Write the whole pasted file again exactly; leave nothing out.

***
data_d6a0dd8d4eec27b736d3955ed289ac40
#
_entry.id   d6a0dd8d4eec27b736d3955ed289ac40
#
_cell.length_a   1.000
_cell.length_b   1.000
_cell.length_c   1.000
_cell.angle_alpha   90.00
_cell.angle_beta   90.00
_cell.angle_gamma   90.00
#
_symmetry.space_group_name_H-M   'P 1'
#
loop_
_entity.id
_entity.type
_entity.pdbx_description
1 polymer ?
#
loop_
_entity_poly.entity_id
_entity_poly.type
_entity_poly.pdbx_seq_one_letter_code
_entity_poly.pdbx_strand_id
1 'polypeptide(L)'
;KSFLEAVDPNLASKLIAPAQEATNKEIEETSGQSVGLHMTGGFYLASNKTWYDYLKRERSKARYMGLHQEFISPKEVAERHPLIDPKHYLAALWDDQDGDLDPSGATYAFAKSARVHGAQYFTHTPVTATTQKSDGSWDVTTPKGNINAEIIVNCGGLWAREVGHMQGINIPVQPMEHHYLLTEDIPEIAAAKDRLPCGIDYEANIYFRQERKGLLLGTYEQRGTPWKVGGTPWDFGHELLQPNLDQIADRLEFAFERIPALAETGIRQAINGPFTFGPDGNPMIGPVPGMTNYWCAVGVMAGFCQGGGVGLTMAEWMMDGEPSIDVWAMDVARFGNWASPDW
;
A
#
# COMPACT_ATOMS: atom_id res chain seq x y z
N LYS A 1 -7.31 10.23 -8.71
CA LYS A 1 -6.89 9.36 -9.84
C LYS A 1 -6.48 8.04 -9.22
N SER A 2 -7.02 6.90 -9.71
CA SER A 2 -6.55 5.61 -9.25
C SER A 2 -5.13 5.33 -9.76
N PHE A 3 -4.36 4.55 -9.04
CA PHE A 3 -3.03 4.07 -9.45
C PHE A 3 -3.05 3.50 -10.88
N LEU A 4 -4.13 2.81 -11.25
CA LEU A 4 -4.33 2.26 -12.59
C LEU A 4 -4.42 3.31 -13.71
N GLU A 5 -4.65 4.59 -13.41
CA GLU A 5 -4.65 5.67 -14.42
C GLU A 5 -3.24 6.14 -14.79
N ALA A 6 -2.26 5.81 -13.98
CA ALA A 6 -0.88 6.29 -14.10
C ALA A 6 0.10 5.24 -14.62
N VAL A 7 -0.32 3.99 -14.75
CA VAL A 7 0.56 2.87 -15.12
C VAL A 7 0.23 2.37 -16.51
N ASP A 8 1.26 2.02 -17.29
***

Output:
data_d6a0dd8d4eec27b736d3955ed289ac40
#
_entry.id   d6a0dd8d4eec27b736d3955ed289ac40
#
_cell.length_a   1.000
_cell.length_b   1.000
_cell.length_c   1.000
_cell.angle_alpha   90.00
_cell.angle_beta   90.00
_cell.angle_gamma   90.00
#
_symmetry.space_group_name_H-M   'P 1'
#
loop_
_entity.id
_entity.type
_entity.pdbx_description
1 polymer ?
#
loop_
_entity_poly.entity_id
_entity_poly.type
_entity_poly.pdbx_seq_one_letter_code
_entity_poly.pdbx_strand_id
1 'polypeptide(L)'
;KSFLEAVDPNLASKLIAPAQEATNKEIEETSGQSVGLHMTGGFYLASNKTWYDYLKRERSKARYMGLHQEFISPKEVAERHPLIDPKHYLAALWDDQDGDLDPSGATYAFAKSARVHGAQYFTHTPVTATTQKSDGSWDVTTPKGNINAEIIVNCGGLWAREVGHMQGINIPVQPMEHHYLLTEDIPEIAAAKDRLPCGIDYEANIYFRQERKGLLLGTYEQRGTPWKVGGTPWDFGHELLQPNLDQIADRLEFAFERIPALAETGIRQAINGPFTFGPDGNPMIGPVPGMTNYWCAVGVMAGFCQGGGVGLTMAEWMMDGEPSIDVWAMDVARFGNWASPDW
;
A
#
# COMPACT_ATOMS: atom_id res chain seq x y z
N LYS A 1 -7.31 10.23 -8.71
CA LYS A 1 -6.89 9.36 -9.84
C LYS A 1 -6.48 8.04 -9.22
N SER A 2 -7.02 6.90 -9.71
CA SER A 2 -6.55 5.61 -9.25
C SER A 2 -5.13 5.33 -9.76
N PHE A 3 -4.36 4.55 -9.04
CA PHE A 3 -3.03 4.07 -9.45
C PHE A 3 -3.05 3.50 -10.88
N LEU A 4 -4.13 2.81 -11.25
CA LEU A 4 -4.33 2.26 -12.59
C LEU A 4 -4.42 3.31 -13.71
N GLU A 5 -4.65 4.59 -13.41
CA GLU A 5 -4.65 5.67 -14.42
C GLU A 5 -3.24 6.14 -14.79
N ALA A 6 -2.26 5.81 -13.98
CA ALA A 6 -0.88 6.29 -14.10
C ALA A 6 0.10 5.24 -14.62
N VAL A 7 -0.32 3.99 -14.75
CA VAL A 7 0.56 2.87 -15.12
C VAL A 7 0.23 2.37 -16.51
N ASP A 8 1.26 2.02 -17.29